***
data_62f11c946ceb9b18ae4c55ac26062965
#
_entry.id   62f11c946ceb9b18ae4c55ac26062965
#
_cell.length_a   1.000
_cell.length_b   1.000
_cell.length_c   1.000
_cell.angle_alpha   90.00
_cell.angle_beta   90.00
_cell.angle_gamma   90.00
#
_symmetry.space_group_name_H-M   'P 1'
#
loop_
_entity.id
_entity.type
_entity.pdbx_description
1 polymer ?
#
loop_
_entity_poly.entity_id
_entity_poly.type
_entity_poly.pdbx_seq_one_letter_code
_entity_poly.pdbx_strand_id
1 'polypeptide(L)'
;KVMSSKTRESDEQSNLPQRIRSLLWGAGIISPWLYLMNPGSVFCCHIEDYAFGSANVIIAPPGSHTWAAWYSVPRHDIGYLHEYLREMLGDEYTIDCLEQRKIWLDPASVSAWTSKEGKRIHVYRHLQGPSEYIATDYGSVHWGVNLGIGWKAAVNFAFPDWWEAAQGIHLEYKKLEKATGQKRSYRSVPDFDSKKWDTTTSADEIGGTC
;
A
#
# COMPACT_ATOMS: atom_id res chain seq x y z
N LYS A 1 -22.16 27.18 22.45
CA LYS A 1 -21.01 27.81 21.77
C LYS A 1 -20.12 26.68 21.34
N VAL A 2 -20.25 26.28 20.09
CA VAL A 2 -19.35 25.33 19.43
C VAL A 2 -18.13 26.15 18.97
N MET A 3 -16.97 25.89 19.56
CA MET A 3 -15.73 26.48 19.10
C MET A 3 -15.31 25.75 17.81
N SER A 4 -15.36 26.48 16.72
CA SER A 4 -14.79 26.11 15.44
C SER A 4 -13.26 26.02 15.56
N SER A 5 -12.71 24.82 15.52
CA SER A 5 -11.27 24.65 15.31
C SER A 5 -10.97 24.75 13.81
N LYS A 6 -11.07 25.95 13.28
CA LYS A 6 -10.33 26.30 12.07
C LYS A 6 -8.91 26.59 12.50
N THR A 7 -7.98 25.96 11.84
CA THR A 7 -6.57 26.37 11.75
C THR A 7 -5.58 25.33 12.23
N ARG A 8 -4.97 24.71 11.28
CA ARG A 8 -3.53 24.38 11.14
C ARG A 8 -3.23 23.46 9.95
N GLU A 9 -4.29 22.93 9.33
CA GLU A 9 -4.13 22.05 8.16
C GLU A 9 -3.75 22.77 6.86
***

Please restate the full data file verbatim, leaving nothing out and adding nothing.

data_62f11c946ceb9b18ae4c55ac26062965
#
_entry.id   62f11c946ceb9b18ae4c55ac26062965
#
_cell.length_a   1.000
_cell.length_b   1.000
_cell.length_c   1.000
_cell.angle_alpha   90.00
_cell.angle_beta   90.00
_cell.angle_gamma   90.00
#
_symmetry.space_group_name_H-M   'P 1'
#
loop_
_entity.id
_entity.type
_entity.pdbx_description
1 polymer ?
#
loop_
_entity_poly.entity_id
_entity_poly.type
_entity_poly.pdbx_seq_one_letter_code
_entity_poly.pdbx_strand_id
1 'polypeptide(L)'
;KVMSSKTRESDEQSNLPQRIRSLLWGAGIISPWLYLMNPGSVFCCHIEDYAFGSANVIIAPPGSHTWAAWYSVPRHDIGYLHEYLREMLGDEYTIDCLEQRKIWLDPASVSAWTSKEGKRIHVYRHLQGPSEYIATDYGSVHWGVNLGIGWKAAVNFAFPDWWEAAQGIHLEYKKLEKATGQKRSYRSVPDFDSKKWDTTTSADEIGGTC
;
A
#
# COMPACT_ATOMS: atom_id res chain seq x y z
N LYS A 1 -22.16 27.18 22.45
CA LYS A 1 -21.01 27.81 21.77
C LYS A 1 -20.12 26.68 21.34
N VAL A 2 -20.25 26.28 20.09
CA VAL A 2 -19.35 25.33 19.43
C VAL A 2 -18.13 26.15 18.97
N MET A 3 -16.97 25.89 19.56
CA MET A 3 -15.73 26.48 19.10
C MET A 3 -15.31 25.75 17.81
N SER A 4 -15.36 26.48 16.72
CA SER A 4 -14.79 26.11 15.44
C SER A 4 -13.26 26.02 15.56
N SER A 5 -12.71 24.82 15.52
CA SER A 5 -11.27 24.65 15.31
C SER A 5 -10.97 24.75 13.81
N LYS A 6 -11.07 25.95 13.28
CA LYS A 6 -10.33 26.30 12.07
C LYS A 6 -8.91 26.59 12.50
N THR A 7 -7.98 25.96 11.84
CA THR A 7 -6.57 26.37 11.75
C THR A 7 -5.58 25.33 12.23
N ARG A 8 -4.97 24.71 11.28
CA ARG A 8 -3.53 24.38 11.14
C ARG A 8 -3.23 23.46 9.95
N GLU A 9 -4.29 22.93 9.33
CA GLU A 9 -4.13 22.05 8.16
C GLU A 9 -3.75 22.77 6.86